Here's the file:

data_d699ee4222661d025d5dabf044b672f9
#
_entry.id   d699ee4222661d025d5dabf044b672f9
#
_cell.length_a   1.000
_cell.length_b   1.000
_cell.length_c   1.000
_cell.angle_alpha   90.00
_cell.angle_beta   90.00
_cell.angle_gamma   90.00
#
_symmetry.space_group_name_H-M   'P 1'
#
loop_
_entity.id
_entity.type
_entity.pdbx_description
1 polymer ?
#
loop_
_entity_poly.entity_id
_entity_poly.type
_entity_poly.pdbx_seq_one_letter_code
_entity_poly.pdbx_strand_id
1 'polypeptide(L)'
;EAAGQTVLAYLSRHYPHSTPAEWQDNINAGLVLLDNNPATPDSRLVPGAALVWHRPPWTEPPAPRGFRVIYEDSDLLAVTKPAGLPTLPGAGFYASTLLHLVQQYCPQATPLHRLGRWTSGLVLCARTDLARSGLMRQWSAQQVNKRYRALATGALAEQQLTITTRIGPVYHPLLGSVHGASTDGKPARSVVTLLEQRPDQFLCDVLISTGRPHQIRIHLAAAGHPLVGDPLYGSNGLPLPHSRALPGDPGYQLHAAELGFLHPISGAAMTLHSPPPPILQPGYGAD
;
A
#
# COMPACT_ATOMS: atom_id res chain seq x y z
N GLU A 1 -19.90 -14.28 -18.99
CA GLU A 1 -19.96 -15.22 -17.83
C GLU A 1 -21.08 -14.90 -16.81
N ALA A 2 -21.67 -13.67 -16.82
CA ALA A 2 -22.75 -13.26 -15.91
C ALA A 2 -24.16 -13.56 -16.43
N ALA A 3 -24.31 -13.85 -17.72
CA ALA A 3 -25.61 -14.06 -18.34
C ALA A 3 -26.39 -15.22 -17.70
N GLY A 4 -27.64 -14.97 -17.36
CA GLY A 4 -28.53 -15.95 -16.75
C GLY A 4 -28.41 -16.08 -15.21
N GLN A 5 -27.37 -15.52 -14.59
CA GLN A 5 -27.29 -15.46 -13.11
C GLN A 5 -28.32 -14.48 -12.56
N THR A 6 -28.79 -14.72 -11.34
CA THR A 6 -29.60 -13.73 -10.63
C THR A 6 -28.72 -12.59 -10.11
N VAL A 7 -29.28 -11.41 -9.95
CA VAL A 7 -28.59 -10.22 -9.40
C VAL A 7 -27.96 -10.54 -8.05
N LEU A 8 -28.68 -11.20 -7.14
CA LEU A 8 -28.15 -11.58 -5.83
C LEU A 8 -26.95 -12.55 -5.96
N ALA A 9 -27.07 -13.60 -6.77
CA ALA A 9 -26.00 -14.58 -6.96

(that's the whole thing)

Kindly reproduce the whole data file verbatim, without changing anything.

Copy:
data_d699ee4222661d025d5dabf044b672f9
#
_entry.id   d699ee4222661d025d5dabf044b672f9
#
_cell.length_a   1.000
_cell.length_b   1.000
_cell.length_c   1.000
_cell.angle_alpha   90.00
_cell.angle_beta   90.00
_cell.angle_gamma   90.00
#
_symmetry.space_group_name_H-M   'P 1'
#
loop_
_entity.id
_entity.type
_entity.pdbx_description
1 polymer ?
#
loop_
_entity_poly.entity_id
_entity_poly.type
_entity_poly.pdbx_seq_one_letter_code
_entity_poly.pdbx_strand_id
1 'polypeptide(L)'
;EAAGQTVLAYLSRHYPHSTPAEWQDNINAGLVLLDNNPATPDSRLVPGAALVWHRPPWTEPPAPRGFRVIYEDSDLLAVTKPAGLPTLPGAGFYASTLLHLVQQYCPQATPLHRLGRWTSGLVLCARTDLARSGLMRQWSAQQVNKRYRALATGALAEQQLTITTRIGPVYHPLLGSVHGASTDGKPARSVVTLLEQRPDQFLCDVLISTGRPHQIRIHLAAAGHPLVGDPLYGSNGLPLPHSRALPGDPGYQLHAAELGFLHPISGAAMTLHSPPPPILQPGYGAD
;
A
#
# COMPACT_ATOMS: atom_id res chain seq x y z
N GLU A 1 -19.90 -14.28 -18.99
CA GLU A 1 -19.96 -15.22 -17.83
C GLU A 1 -21.08 -14.90 -16.81
N ALA A 2 -21.67 -13.67 -16.82
CA ALA A 2 -22.75 -13.26 -15.91
C ALA A 2 -24.16 -13.56 -16.43
N ALA A 3 -24.31 -13.85 -17.72
CA ALA A 3 -25.61 -14.06 -18.34
C ALA A 3 -26.39 -15.22 -17.70
N GLY A 4 -27.64 -14.97 -17.36
CA GLY A 4 -28.53 -15.95 -16.75
C GLY A 4 -28.41 -16.08 -15.21
N GLN A 5 -27.37 -15.52 -14.59
CA GLN A 5 -27.29 -15.46 -13.11
C GLN A 5 -28.32 -14.48 -12.56
N THR A 6 -28.79 -14.72 -11.34
CA THR A 6 -29.60 -13.73 -10.63
C THR A 6 -28.72 -12.59 -10.11
N VAL A 7 -29.28 -11.41 -9.95
CA VAL A 7 -28.59 -10.22 -9.40
C VAL A 7 -27.96 -10.54 -8.05
N LEU A 8 -28.68 -11.20 -7.14
CA LEU A 8 -28.15 -11.58 -5.83
C LEU A 8 -26.95 -12.55 -5.96
N ALA A 9 -27.07 -13.60 -6.77
CA ALA A 9 -26.00 -14.58 -6.96